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Should the Wolves pursue Joakim Noah this summer?

Joakim Noah was a valuable player for Tom Thibodeau in Chicago. Should the Wolves pursue him this summer?

Sam Sharpe-USA TODAY Sports

Reports surfaced Wednesday around noon indicating that Chicago Bulls' center Joakim Noah may be on his way out of the Windy City. An anonymous Bulls' player told the Chicago Sun-Time's Joe Cowley that "[Noah] has no trust in the front office getting [the team] going in the right direction" and that he has been telling teammates recently that he will not be back.

In a podcast posted to their website, WGN's (a Chicago-based news station for those who are unaware) Sam Panayotovich stated that Noah moving on makes sense for the big man as he doesn't fit into the more fast-paced system implemented by head coach Fred Hoiberg at the beginning of last season, and because he is more suited for a system similar to that of old coach (and new Wolves' coach) Tom Thibodeau.

At his peak, Noah was arguably one of the best two-way big men in the NBA. While he was never much of an offensive threat beyond the painted area, Noah's deft passing and lockdown defense helped drive some of the more successful Bulls' seasons in recent memory. Since Noah was drafted by Chicago before the 2007-08 season, the Bulls have reached the playoffs seven times, including losing to the Big Three lead Miami Heat in the Eastern Conference Finals during the 2010-11 season. Noah is also a two-time All-Star (2012-13 and 2013-14) and finished third in MVP voting during the 2013-14 season.

So, with the rumors of Noah's impending departure and the fact that Tom Thibodeau is the now the head coach of the Wolves, naturally, the question to ask is: Should the Wolves sign Joakim Noah this summer? That depends on a few variables.

As history has shown, Noah would thrive in Tom Thibodeau's system, both offensively and defensively, but the important question here is would he be content with non-starter minutes? Noah isn't as spry as he once was with his last two seasons being drastically cut short due to injuries (he had arthroscopic left knee surgery in 2014-15 and shoulder surgery this past season). It was reported at the beginning of last season that Noah wasn't happy coming off the bench in Chicago, a role that would probably make the most sense for him not only in Minnesota, but for pretty much any team who signs him.

If Thibodeau can convince Noah (and/or himself) to play for 25 minutes a game, it may cut down his injury risk as well as improve his quality of play; this would mean Noah would play a role similar to what Kevin Garnett has filled when he has been available to play. This begs the question: what does Noah bring to the table that Garnett doesn't already?

For starters, Noah would provide better offensive value than Garnett. Noah's effective field goal percentage has been declining at a steady pace since the 2010-11 season, but the value he brings would primarily be in the realms of passing and offensive rebounding, not in scoring. Noah has been regarded as one of the best passers for his position in the NBA since his rookie season and he has averaged around four assists per game over the last four seasons (his peak came during the 2013-14 season, in which he tallied 5.4 apg). In addition, other than his rookie season, Noah hasn't averaged less than three offensive rebounds per game, a feat Garnett only accomplished from 2001-2005 (a.k.a. Peak KG).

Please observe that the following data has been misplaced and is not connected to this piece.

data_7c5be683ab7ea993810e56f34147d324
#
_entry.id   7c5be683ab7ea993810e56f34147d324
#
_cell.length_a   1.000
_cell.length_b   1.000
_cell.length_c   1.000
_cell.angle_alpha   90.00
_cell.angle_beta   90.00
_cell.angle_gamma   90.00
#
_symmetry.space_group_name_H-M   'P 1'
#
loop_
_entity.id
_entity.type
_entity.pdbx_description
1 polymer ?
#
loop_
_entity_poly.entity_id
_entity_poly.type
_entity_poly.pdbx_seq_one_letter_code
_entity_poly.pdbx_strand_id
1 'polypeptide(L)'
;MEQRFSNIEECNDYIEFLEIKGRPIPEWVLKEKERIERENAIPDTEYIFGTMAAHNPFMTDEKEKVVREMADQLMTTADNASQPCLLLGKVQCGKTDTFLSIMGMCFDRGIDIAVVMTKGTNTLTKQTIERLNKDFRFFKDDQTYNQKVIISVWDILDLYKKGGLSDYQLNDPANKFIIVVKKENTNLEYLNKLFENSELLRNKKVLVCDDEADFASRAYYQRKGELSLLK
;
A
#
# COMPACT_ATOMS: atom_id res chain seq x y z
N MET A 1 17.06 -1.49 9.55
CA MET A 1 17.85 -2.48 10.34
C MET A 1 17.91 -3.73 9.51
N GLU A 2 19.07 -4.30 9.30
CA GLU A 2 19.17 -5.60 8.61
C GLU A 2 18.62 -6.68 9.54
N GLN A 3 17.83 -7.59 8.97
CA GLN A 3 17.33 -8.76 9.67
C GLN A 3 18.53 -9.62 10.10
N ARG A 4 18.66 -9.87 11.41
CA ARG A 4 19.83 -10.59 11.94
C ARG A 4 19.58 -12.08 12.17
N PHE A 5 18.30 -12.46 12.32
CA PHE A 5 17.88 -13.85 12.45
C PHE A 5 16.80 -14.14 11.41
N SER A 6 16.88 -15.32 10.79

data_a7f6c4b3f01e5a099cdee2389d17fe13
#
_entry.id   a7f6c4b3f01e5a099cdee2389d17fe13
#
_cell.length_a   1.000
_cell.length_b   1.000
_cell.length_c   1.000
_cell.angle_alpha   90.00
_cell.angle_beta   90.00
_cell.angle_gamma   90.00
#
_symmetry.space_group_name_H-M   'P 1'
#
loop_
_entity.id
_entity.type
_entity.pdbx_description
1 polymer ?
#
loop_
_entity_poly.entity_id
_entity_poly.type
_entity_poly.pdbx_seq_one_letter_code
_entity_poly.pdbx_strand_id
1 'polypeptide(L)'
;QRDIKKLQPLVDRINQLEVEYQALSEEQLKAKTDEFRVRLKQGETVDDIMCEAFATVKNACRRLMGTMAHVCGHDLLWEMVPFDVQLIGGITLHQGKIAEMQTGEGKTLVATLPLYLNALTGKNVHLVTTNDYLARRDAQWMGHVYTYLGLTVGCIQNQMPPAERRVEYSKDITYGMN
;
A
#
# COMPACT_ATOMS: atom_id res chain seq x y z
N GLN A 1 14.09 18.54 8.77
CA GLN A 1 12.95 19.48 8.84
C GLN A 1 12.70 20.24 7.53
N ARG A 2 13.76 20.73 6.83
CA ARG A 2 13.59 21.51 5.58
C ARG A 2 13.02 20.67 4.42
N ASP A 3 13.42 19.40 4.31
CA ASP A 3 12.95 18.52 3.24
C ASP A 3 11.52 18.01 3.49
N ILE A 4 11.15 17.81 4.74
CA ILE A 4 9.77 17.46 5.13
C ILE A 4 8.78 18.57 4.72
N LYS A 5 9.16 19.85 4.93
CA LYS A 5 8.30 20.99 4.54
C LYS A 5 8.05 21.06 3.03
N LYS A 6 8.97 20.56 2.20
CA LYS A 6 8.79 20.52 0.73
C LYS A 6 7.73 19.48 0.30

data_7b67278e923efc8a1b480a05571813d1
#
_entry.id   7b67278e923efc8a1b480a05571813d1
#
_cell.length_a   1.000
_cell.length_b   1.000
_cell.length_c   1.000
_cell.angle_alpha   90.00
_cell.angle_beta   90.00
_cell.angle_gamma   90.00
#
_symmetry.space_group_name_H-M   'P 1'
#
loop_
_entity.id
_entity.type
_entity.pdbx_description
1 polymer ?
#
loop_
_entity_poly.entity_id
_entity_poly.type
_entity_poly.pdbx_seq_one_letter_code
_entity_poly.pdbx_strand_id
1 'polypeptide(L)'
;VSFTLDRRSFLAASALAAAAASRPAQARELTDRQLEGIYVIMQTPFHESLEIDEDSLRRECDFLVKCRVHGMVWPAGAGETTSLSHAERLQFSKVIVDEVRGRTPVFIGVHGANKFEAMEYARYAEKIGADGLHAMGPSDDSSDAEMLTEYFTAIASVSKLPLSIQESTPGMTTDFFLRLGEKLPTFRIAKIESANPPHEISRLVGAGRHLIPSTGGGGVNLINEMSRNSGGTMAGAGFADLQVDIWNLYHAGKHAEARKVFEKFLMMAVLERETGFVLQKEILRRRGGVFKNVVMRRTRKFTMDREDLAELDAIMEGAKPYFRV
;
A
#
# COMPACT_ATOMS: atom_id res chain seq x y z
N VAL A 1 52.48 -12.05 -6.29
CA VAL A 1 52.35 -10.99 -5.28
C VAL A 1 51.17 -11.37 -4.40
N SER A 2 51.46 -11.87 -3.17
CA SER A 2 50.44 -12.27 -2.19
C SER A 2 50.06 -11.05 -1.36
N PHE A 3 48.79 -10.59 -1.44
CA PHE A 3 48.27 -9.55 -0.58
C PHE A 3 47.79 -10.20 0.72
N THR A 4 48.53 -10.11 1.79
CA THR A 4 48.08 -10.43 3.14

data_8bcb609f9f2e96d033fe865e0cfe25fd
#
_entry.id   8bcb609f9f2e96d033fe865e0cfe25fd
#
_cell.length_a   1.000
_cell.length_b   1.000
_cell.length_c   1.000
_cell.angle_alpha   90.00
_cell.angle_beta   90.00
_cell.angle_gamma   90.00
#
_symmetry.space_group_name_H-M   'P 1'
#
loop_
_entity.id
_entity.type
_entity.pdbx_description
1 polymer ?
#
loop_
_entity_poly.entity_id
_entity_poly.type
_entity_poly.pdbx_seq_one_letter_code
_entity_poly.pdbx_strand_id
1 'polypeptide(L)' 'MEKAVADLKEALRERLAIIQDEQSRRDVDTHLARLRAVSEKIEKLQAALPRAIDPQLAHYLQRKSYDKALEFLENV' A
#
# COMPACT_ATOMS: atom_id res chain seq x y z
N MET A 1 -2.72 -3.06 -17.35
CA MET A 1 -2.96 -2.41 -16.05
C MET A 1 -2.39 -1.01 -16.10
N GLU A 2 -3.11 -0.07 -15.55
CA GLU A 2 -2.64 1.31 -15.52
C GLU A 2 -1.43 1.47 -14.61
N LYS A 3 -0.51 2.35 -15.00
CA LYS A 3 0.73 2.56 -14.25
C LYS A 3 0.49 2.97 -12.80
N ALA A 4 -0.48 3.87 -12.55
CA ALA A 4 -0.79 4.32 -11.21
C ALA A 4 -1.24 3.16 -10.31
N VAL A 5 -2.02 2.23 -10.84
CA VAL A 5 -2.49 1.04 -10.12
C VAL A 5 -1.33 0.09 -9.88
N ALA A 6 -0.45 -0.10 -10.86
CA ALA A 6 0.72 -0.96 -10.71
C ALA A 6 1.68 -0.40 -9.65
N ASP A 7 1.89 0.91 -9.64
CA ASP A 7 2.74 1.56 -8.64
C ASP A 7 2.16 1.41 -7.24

Starting Noah alongside Karl-Anthony Towns would be the foundation of an impenetrable defense and would allow for some fun offensive action being that both are pretty elite (or, more in the case of Towns, at least project to be) passers for their position. They would also form one of the better offensive rebounding front courts in the NBA.

Still, having both Garnett and Noah (and also oft-injured center Nikola Pekovic) on the roster would provide quite a bit of redundancy. All three are aging centers who are often injured and have similar roles. Signing Noah may hog-tie the Wolves should any or all three go down to injury at some point next season. The team would find themselves relying on Towns, Gorgui Dieng, and Nemanja Bjelica to log an exorbitant amount of minutes without much for a backup plan, not to mention a lot of money would then be invested in three players spending significant time in suits cracking jokes behind the bench.

And then there's this.

Could Noah and Garnett put aside their, uh, differences and work together to help make the Wolves a better team? I'm not sure.

Signing Noah has pros and cons for the Wolves. Would Noah be a good fit for Thibodeau's system? Yes. Would Noah make the Wolves a better team? Probably. But can Noah stay healthy? If the last two seasons are any indication, probably not. Could Noah put aside his differences with Garnett? Based on their history and on the fact that they'll be competing for essentially the same role, I think that may be doubtful.

So should the Wolves sign Joakim Noah? I think for the right price (and I don't know what that would be with the impending rise in the salary cap) it would be a good acquisition. It is still possible that Garnett will retire this summer, and if he doesn't, next season will most likely be his last anyway. Noah would help Thibodeau implement his system and could mentor the young Wolves as to what it takes to be a successful NBA player, especially under Thibs. He still has something left in the tank and a change in scenery may be just what the doctor ordered and may provide the jumpstart his career desperately needs. Only time will tell if the Wolves jump at the opportunity to sign him.